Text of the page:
What an American Terrorist Looks Like
“Invasion.” President Trump has used that very word about immigration at the southern border 19 times at rallies since he took office, according to a 2019 USA Today analysis. And six tweets between October 2018 and June 2019 use the word “invasion” that way. An arrest affidavit for 21-year-old Patrick Crusius, the man charged in the August 2019 mass shooting in an El Paso, Texas, Walmart that left 22 people dead and 24 wounded, reportedly says Crusius told police he was targeting Mexicans. Crusius allegedly referenced wanting to stop a “Hispanic invasion” of Texas in a statement on a right-wing online messaging board about 20 minutes before the shooting. In one week, between July 31 and August 3, three White men massacred and wounded dozens of people in Gilroy, California; Dayton, Ohio; and El Paso. Media often jump to analysis of mass shootings around gun control and mental illness. But what about their connection to electoral politics? Or misogyny in the face of feminist movements? A lot of data exists to answer some of these questions and challenge notions that a mass shooter is likely a jihadist, or a mentally ill person illegally stockpiling assault weapons. In fact, the rise in these public-place mass shootings and extremist violence correlates with the rise in rhetoric on White supremacy, xenophobia, and misogyny. In the data, a picture emerges of the American terrorist and what sets him off.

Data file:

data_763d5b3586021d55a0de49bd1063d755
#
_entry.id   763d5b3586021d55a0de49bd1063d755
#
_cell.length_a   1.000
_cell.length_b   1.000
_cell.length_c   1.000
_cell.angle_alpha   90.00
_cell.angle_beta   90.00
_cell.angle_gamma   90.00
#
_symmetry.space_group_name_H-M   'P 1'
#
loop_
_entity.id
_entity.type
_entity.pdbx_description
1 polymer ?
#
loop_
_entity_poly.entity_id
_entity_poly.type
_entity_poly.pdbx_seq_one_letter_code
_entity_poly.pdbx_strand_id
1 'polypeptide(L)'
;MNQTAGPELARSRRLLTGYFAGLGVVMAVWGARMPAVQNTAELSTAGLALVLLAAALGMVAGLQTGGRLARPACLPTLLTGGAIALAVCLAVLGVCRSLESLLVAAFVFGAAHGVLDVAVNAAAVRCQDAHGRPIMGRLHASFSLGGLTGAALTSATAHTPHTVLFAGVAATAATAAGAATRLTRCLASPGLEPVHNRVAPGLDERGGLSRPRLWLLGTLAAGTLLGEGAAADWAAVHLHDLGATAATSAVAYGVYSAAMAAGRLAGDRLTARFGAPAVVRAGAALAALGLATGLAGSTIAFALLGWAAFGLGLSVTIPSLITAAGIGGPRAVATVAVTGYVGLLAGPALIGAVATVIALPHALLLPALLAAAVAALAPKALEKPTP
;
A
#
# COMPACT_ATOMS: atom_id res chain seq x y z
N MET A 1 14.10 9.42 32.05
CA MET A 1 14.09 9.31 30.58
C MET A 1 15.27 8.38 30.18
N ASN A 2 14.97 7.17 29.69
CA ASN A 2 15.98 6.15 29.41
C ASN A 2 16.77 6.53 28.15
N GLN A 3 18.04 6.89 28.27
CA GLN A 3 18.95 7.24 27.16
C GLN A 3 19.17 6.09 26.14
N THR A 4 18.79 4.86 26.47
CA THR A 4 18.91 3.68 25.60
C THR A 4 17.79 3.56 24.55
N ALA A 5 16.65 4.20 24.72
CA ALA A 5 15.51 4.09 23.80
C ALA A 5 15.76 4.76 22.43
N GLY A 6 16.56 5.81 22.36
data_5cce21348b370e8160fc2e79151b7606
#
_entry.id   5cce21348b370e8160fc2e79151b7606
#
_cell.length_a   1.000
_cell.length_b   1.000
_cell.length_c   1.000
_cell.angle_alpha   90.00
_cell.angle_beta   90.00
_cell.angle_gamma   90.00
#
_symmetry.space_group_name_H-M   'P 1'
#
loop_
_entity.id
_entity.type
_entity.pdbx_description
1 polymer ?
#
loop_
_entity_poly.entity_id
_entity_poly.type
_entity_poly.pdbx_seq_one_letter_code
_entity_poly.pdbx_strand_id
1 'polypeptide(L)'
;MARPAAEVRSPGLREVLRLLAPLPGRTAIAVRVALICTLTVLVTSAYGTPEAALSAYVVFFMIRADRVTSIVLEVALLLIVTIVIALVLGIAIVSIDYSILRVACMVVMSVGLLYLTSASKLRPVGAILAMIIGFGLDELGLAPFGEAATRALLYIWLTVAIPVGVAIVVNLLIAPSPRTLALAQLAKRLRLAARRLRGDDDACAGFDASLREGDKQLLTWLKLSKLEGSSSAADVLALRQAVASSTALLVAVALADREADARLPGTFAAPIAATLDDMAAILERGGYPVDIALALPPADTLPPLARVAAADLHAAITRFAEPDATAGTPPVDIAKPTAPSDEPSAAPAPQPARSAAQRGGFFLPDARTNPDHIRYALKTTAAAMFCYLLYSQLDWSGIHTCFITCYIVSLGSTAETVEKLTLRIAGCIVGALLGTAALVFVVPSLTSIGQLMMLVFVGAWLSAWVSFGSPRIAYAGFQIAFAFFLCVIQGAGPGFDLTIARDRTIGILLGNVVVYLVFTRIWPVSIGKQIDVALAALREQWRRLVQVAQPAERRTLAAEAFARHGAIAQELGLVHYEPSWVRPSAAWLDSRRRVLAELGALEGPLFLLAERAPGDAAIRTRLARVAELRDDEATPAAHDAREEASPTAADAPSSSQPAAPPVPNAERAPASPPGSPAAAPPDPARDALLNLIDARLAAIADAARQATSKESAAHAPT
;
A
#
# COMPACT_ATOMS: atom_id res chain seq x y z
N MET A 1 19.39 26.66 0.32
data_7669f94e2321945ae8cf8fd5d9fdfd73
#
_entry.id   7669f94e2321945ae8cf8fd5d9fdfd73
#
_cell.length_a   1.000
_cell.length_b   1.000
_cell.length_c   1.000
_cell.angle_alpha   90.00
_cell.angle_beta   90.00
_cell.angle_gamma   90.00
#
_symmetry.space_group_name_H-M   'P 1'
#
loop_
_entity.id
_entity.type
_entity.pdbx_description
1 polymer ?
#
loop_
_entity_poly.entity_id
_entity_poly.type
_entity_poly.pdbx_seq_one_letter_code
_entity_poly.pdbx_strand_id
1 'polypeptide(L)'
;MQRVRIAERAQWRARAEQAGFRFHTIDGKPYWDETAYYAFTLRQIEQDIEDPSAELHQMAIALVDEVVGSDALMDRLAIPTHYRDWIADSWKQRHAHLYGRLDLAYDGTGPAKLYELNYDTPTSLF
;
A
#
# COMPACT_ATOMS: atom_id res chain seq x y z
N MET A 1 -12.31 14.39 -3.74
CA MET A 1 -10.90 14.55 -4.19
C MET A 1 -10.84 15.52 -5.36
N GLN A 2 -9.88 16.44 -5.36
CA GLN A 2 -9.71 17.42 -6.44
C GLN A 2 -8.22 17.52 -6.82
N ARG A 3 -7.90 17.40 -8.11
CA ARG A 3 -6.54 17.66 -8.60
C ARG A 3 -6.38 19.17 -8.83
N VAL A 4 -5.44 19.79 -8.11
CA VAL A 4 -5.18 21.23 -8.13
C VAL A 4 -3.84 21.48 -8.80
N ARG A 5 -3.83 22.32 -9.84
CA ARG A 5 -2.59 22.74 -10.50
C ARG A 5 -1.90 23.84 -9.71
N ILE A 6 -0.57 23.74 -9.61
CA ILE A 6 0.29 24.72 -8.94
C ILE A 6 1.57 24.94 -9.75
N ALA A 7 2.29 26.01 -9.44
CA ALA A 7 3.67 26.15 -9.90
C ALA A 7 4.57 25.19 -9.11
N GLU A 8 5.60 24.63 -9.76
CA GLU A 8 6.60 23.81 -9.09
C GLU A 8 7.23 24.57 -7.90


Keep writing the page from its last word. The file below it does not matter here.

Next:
Tracy Matsue Loeffelholz is the former creative director at YES!, where she directed artistic and visual components of YES! Magazine, and drove branding across the organization for nearly 15 years. She specializes in infographic research and design, and currently works with The Nation, in addition to YES! She previously worked at The Seattle Times, The Virginian-Pilot, Scripps Howard Newspapers, Rocky Mountain News, The Denver Post, The Connecticut Post, The San Diego Tribune, The Honolulu Advertiser. She lives on Bainbridge Island, Washington, and currently serves on the board of the Bainbridge Island Japanese American Exclusion Memorial Association. Tracy speaks English.